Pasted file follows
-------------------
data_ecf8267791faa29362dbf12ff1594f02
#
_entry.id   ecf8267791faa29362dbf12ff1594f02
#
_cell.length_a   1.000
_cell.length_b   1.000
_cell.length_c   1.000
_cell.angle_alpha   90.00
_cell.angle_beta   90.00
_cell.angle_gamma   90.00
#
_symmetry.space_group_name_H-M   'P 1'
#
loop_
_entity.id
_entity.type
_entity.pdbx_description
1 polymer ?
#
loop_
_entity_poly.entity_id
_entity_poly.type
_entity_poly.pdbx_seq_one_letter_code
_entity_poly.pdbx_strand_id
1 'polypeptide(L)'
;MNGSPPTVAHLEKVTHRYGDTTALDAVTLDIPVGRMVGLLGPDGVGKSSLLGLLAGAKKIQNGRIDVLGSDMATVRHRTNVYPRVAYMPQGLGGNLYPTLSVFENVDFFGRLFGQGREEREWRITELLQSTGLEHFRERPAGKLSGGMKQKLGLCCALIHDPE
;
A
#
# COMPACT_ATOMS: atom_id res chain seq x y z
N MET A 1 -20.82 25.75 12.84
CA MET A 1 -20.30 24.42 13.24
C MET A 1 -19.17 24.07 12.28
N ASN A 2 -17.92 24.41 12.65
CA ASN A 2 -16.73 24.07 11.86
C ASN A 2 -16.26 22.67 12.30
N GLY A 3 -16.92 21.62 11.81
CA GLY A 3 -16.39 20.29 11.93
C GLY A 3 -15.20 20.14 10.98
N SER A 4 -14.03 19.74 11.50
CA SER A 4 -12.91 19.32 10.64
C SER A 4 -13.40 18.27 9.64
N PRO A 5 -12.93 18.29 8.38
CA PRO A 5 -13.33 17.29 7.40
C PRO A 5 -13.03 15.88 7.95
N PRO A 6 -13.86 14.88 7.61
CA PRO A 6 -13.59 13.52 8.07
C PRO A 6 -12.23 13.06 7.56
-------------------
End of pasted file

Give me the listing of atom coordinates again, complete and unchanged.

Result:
data_ecf8267791faa29362dbf12ff1594f02
#
_entry.id   ecf8267791faa29362dbf12ff1594f02
#
_cell.length_a   1.000
_cell.length_b   1.000
_cell.length_c   1.000
_cell.angle_alpha   90.00
_cell.angle_beta   90.00
_cell.angle_gamma   90.00
#
_symmetry.space_group_name_H-M   'P 1'
#
loop_
_entity.id
_entity.type
_entity.pdbx_description
1 polymer ?
#
loop_
_entity_poly.entity_id
_entity_poly.type
_entity_poly.pdbx_seq_one_letter_code
_entity_poly.pdbx_strand_id
1 'polypeptide(L)'
;MNGSPPTVAHLEKVTHRYGDTTALDAVTLDIPVGRMVGLLGPDGVGKSSLLGLLAGAKKIQNGRIDVLGSDMATVRHRTNVYPRVAYMPQGLGGNLYPTLSVFENVDFFGRLFGQGREEREWRITELLQSTGLEHFRERPAGKLSGGMKQKLGLCCALIHDPE
;
A
#
# COMPACT_ATOMS: atom_id res chain seq x y z
N MET A 1 -20.82 25.75 12.84
CA MET A 1 -20.30 24.42 13.24
C MET A 1 -19.17 24.07 12.28
N ASN A 2 -17.92 24.41 12.65
CA ASN A 2 -16.73 24.07 11.86
C ASN A 2 -16.26 22.67 12.30
N GLY A 3 -16.92 21.62 11.81
CA GLY A 3 -16.39 20.29 11.93
C GLY A 3 -15.20 20.14 10.98
N SER A 4 -14.03 19.74 11.50
CA SER A 4 -12.91 19.32 10.64
C SER A 4 -13.40 18.27 9.64
N PRO A 5 -12.93 18.29 8.38
CA PRO A 5 -13.33 17.29 7.40
C PRO A 5 -13.03 15.88 7.95
N PRO A 6 -13.86 14.88 7.61
CA PRO A 6 -13.59 13.52 8.07
C PRO A 6 -12.23 13.06 7.56